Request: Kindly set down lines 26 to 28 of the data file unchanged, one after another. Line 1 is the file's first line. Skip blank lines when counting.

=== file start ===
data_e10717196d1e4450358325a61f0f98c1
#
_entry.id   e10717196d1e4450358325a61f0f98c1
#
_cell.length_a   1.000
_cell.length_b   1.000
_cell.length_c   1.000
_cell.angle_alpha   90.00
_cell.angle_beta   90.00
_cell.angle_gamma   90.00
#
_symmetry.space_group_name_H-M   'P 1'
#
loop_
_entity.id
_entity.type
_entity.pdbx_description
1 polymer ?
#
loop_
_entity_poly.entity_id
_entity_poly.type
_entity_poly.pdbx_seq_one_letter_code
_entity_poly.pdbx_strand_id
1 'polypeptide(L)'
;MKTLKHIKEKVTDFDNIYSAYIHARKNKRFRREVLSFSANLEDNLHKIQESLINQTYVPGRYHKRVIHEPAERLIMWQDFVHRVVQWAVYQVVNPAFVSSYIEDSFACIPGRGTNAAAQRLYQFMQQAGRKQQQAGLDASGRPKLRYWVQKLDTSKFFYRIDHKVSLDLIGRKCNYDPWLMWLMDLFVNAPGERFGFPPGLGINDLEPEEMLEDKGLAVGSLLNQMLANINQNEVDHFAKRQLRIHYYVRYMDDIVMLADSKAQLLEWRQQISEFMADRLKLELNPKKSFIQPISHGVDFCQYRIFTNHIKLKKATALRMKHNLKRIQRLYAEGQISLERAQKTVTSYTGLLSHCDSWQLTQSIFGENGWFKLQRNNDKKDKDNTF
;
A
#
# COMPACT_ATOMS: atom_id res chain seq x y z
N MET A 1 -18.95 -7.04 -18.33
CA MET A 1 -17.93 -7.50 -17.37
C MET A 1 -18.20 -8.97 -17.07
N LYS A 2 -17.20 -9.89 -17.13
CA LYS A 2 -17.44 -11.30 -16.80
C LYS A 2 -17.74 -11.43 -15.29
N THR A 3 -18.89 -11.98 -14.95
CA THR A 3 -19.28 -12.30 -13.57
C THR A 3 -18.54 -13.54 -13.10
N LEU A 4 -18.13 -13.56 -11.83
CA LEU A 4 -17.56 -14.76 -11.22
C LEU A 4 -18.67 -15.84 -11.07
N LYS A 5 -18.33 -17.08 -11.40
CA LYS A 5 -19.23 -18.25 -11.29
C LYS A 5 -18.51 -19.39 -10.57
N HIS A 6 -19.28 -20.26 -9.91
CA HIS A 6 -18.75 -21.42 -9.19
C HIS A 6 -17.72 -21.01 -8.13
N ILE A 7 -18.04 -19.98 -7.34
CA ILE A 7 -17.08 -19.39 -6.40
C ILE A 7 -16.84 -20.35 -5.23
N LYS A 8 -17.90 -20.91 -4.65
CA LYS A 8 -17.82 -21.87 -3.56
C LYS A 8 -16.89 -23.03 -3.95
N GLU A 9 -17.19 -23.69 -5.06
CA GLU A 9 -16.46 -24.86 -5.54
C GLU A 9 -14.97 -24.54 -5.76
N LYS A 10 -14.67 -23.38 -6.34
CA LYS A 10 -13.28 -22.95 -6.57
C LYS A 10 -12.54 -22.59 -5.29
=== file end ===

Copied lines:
;MKTLKHIKEKVTDFDNIYSAYIHARKNKRFRREVLSFSANLEDNLHKIQESLINQTYVPGRYHKRVIHEPAERLIMWQDFVHRVVQWAVYQVVNPAFVSSYIEDSFACIPGRGTNAAAQRLYQFMQQAGRKQQQAGLDASGRPKLRYWVQKLDTSKFFYRIDHKVSLDLIGRKCNYDPWLMWLMDLFVNAPGERFGFPPGLGINDLEPEEMLEDKGLAVGSLLNQMLANINQNEVDHFAKRQLRIHYYVRYMDDIVMLADSKAQLLEWRQQISEFMADRLKLELNPKKSFIQPISHGVDFCQYRIFTNHIKLKKATALRMKHNLKRIQRLYAEGQISLERAQKTVTSYTGLLSHCDSWQLTQSIFGENGWFKLQRNNDKKDKDNTF
;
A